- Published on Tuesday, 14 August 2012 02:01
The struggle of the undocumented immigrants under the U.S. regime and of the Palestinians under the Israeli regime converge to reveal a harsh and clear reality: the empire is leading an offensive against the marginalized peoples, using the judicial tactic of criminalization and incarceration, and even slavery, to sustain the corporate industry and to maintain the hegemony of the Anglo-capitalist regime.
Each year, more than 300,000 men, women and children are detained by immigration authorities in the United States. They can last from weeks to several years in prison without trial. The number of immigrants detained and deported more than quadrupled since 1996. The Obama administration is guilty of deporting more than a million immigrants in only a few years. Here, then, is where inhumane capitalism jumps in since the federal prisons are no longer sufficient to incarcerate human beings -the majority blacks and Latinos-, opening a vast field for private corporations.
The Corrections Corporation of America (CCA) manages more than 60 facilities with a capacity for 90,000 beds. As if it were not enough to incarcerate thousands of innocents for profit, the CCA also exploits them: 90% of CCA employees are detained immigrants that work for $1 dollar a day. The contradictions of the system are unbelievable: these immigrants can work as slaves inside the prisons while in the outside, their work, which provides for their families, becomes a criminal act.
And so the American society is witnessing a prisons and prisoners 'boom', a malevolent cycle in which the law itself supplies the 'clients' and the cheap labor for corporations.
In Palestine/Israel, even though Israeli prisons are not private, they are an important branch of an occupation that is financed and sustained by the private sector. Today, more than 4,400 prisoners are isolated in Israeli prisons. 167 are between the ages of 16 and 18, according to Prisoner´s Society. Many of them are unjustly imprisoned, the majority for the mere fact of being Palestinians and not having the right paper to work in their own land; others, for having been part of the resistance movements during the intifadas and are considered a threat to Israel; and hundreds more are deprived the right to a fair court process and denied the right to have a lawyer if they are under 'administrative detention', method that the United States also uses in its war against terrorism.
Something similar happens with the immigrants detainees in the United States as those who have a criminal record are placed under 'mandatory detention' which denies them the opportunity for a judge to challenge deportation orders. The big majority, nevertheless, are innocent people without criminal backgrounds, many of them having lived in the United States since childhood, but are incarcerated for not having the right papers. Little matters here if they are children, youth, or mothers or fathers.
Solidarity in the struggle- hunger strikes
As there are convergences in the lived realities under the imperial hegemonic system, there are convergences of resistance, struggle, and collective wisdom with strategies and concrete acts that transform their condition of victims to one of peacemakers and spokesmen and spokeswomen for justice. In these contexts of imprisonment, hunger strikes emerge as a powerful weapon to unmask the cannibalistic nature of the capitalist empire, and with its face naked, to challenge the gross actions it commits against a suffering people.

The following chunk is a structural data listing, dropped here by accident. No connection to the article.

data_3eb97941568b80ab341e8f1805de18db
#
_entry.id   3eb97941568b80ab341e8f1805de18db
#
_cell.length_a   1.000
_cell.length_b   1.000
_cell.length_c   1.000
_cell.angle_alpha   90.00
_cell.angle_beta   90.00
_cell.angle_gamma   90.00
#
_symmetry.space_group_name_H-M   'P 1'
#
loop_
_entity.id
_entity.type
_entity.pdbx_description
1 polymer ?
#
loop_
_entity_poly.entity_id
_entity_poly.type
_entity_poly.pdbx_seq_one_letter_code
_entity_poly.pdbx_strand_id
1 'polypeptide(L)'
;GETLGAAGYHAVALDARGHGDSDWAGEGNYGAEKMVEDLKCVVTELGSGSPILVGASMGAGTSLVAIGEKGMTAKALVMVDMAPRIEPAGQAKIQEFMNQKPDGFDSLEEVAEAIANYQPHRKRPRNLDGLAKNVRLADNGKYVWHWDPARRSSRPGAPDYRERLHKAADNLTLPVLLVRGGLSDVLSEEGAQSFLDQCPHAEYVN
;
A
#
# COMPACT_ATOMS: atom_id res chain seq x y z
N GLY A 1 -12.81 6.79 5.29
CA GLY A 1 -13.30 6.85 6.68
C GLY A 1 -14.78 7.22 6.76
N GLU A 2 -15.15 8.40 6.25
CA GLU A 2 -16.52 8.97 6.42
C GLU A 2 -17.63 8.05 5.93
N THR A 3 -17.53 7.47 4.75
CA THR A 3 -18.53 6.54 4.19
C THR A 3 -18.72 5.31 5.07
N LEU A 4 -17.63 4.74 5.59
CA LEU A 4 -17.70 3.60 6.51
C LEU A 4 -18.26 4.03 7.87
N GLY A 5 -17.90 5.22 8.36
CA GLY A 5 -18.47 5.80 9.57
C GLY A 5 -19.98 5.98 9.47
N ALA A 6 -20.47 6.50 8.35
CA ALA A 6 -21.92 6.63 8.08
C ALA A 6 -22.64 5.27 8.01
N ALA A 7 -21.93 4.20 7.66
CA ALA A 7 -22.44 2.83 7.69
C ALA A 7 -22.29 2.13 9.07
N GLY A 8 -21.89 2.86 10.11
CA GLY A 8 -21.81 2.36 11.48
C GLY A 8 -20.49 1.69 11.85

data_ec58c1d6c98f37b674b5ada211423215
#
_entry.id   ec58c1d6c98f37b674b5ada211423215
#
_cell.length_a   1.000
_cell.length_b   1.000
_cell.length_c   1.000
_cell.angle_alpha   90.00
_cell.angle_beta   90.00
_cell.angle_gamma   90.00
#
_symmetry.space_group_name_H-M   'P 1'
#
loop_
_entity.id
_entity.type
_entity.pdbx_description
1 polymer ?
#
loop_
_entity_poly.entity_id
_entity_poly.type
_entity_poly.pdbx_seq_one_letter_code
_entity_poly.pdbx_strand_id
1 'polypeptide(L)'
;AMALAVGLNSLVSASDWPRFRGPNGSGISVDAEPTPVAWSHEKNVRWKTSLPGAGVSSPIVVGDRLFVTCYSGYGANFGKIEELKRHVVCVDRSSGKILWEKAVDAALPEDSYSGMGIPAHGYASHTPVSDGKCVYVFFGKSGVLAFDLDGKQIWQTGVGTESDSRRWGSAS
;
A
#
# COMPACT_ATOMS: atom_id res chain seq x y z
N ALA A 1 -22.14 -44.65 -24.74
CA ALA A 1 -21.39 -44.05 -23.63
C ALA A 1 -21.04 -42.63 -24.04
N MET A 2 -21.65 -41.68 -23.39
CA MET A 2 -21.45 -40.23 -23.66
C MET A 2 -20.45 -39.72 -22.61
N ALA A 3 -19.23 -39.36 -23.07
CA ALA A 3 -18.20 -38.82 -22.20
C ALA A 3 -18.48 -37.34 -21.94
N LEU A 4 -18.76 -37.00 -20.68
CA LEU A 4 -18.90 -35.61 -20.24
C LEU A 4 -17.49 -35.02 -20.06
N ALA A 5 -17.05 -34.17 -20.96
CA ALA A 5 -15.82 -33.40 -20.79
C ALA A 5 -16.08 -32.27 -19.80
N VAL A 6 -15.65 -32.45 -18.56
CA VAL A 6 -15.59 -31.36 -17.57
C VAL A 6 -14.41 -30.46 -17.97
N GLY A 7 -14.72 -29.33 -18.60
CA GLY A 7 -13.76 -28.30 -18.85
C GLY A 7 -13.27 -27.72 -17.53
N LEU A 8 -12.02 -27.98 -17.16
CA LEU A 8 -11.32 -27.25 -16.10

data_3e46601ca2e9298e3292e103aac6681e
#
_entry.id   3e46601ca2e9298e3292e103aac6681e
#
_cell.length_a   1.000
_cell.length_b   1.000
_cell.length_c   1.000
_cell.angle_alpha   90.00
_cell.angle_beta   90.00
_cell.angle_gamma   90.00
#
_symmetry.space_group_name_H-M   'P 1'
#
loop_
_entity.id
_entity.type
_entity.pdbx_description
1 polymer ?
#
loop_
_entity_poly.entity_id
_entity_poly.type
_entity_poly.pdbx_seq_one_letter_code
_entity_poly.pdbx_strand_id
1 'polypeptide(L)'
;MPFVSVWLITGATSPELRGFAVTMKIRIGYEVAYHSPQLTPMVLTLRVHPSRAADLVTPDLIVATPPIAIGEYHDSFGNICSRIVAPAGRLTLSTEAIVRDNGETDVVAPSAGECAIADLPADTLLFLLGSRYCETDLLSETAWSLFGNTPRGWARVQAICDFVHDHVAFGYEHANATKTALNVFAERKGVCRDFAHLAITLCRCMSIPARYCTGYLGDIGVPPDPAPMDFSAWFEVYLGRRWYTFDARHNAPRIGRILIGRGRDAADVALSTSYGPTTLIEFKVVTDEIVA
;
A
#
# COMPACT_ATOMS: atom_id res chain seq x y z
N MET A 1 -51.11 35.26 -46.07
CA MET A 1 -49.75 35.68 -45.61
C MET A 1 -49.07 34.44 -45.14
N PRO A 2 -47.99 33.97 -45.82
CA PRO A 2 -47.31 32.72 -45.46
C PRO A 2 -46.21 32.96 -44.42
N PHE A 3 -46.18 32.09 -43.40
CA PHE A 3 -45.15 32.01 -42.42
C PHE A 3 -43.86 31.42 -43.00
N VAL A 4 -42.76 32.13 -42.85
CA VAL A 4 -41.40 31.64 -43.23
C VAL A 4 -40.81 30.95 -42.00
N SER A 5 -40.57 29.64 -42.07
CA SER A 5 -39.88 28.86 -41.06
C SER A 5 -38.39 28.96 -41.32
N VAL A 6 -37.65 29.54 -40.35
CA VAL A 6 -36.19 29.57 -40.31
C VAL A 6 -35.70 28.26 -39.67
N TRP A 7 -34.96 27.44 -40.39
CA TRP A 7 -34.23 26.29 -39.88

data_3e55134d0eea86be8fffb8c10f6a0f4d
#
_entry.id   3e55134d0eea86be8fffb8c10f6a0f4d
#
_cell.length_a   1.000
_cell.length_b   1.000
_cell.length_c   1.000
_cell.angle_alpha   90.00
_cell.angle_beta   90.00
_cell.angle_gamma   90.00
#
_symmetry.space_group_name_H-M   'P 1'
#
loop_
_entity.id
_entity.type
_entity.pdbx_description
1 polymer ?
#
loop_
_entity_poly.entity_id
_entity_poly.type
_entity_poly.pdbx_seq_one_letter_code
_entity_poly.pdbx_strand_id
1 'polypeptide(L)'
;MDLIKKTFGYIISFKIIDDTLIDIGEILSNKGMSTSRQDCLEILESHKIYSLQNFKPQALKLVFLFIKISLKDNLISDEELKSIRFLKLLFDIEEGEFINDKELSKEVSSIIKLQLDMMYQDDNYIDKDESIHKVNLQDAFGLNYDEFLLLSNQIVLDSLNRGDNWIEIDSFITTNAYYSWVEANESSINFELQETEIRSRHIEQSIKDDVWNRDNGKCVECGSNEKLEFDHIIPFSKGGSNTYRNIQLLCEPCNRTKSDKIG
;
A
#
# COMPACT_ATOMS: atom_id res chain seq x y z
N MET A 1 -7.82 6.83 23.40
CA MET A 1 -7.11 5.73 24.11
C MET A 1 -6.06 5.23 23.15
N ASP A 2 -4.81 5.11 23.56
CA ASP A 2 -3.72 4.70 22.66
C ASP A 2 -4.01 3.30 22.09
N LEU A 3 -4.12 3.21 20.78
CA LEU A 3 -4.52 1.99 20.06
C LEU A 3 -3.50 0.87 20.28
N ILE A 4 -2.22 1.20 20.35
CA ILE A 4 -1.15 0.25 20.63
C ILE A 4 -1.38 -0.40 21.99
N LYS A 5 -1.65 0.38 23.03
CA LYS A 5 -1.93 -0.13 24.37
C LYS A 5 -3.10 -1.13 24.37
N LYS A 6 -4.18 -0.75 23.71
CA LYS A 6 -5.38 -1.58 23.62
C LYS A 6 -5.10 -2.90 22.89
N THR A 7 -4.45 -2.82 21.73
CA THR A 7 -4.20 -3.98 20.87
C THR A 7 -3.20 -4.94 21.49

Palestinian prisoners are prophets in this unjust world. More than 2,000 prisoners united for a massive hunger strike in April and May of this year, a strike considered a victory as the number of people in administrative detention decreased from 350 to 250. Several prisoners have achieved their freedom using this method, and others have been able to have more fair processes in the court. More importantly, the cause has been made visible to the entire world.
Those detained in the United States are beginning to employ this method to expose the injustice, as is the struggle of Claudio Rojas, an Argentinean father who has been on hunger strike for more than 70 days. The U.S. anti-immigrant regime separated him from his family 6 months ago, and he is now facing a deportation order. Nevertheless, Claudio refuses to be deported and is sacrificing his life to demand his right to reunite with his family in the United States. In solidarity with Claudio, around 600 immigrant detainees at the Broward Detention Center in Florida joined the hunger strike.
The struggle for the rights of immigrant detainees is been led by the undocumented youth in the United States who-- empowered by the current law of 'deferred action' which, though not a path to citizenship, protects the youth who have been in the country for more than 5 years and who have no criminal record from being detained or deported--, engage in voluntary detention in order to infiltrate the correctional facilities and to find those youth who are eligible to be protected under this new law but who still remain in detention. This tactic is used to publicly expose that, contrary to Obama's promises, there are innocent youth who do not pose any risk to the American state and are growing old inside the prisons.
These realities and struggles of the immigrants in the United States and of the Palestinians open up a path to create cross-cultural coalitions of solidarity. Activists, leaders, and civil society throughout the regions violated by the capitalist system world wide can exchange their ideas, strategies, their experiences and hopes so that the peoples unite for the construction of peace and to unmask the crimes committed by the so-called "lawful" states of this world.